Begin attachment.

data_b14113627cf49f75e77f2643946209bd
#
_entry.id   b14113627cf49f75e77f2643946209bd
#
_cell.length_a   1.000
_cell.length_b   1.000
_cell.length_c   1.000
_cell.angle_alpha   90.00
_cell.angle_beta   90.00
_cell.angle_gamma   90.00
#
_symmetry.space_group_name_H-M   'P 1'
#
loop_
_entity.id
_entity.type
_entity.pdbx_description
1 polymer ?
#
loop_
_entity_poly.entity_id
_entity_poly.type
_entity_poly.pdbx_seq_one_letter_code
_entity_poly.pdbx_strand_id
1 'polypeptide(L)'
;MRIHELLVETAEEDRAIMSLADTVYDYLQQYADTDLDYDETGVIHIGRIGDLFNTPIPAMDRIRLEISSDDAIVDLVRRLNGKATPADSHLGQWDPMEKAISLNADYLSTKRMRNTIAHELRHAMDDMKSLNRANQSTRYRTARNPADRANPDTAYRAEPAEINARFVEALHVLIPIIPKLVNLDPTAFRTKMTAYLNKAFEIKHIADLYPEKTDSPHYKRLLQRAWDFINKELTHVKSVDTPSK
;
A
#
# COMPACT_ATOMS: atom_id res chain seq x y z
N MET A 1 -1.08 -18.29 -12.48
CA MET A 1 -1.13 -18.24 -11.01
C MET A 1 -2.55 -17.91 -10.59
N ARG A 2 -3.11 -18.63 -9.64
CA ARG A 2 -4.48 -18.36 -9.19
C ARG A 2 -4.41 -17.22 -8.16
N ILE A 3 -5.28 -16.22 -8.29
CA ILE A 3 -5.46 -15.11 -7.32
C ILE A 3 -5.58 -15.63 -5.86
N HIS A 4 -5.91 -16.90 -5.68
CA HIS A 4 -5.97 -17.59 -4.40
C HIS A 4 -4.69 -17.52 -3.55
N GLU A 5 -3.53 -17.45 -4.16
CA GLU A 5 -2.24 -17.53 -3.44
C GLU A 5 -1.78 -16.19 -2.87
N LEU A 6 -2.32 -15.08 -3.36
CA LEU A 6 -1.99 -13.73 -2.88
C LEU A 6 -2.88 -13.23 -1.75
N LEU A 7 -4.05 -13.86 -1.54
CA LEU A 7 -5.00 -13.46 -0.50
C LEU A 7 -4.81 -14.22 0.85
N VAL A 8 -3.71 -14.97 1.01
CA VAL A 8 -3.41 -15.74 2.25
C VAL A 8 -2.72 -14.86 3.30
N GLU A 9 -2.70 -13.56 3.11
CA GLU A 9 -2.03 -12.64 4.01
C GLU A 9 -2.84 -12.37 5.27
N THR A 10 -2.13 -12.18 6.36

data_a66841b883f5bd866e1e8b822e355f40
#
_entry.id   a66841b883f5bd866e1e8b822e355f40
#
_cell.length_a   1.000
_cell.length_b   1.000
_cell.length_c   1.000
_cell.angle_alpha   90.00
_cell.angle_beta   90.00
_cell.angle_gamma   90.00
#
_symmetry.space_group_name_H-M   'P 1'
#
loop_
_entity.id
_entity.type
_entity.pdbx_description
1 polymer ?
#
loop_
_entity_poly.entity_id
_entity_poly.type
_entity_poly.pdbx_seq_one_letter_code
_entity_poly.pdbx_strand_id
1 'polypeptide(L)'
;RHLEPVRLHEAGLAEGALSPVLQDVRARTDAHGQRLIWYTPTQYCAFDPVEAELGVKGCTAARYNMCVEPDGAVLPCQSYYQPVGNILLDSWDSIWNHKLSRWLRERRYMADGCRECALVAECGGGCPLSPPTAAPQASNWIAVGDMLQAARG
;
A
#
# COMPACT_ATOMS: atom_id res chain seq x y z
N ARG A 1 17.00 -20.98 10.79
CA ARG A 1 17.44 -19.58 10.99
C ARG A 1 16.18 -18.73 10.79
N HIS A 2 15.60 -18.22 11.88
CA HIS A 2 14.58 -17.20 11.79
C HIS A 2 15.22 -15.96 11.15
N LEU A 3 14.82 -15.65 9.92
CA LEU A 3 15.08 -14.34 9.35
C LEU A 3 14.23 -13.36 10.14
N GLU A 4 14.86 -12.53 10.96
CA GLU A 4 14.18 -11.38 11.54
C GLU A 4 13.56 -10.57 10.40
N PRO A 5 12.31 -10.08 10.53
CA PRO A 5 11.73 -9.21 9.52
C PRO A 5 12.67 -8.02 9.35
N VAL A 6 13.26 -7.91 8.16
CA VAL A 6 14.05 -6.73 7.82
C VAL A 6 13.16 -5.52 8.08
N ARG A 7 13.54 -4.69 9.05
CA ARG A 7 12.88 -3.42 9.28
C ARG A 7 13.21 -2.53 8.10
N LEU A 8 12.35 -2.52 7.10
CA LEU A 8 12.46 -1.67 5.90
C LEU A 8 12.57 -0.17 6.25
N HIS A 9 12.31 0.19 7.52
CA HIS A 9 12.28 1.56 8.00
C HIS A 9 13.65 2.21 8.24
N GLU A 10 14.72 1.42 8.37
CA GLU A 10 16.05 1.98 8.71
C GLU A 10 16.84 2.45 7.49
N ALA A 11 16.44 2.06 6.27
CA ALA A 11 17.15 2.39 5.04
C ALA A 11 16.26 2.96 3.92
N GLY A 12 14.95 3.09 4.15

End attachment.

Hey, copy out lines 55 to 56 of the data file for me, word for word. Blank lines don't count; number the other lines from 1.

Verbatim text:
N GLU A 9 -2.70 -13.56 3.11
CA GLU A 9 -2.03 -12.64 4.01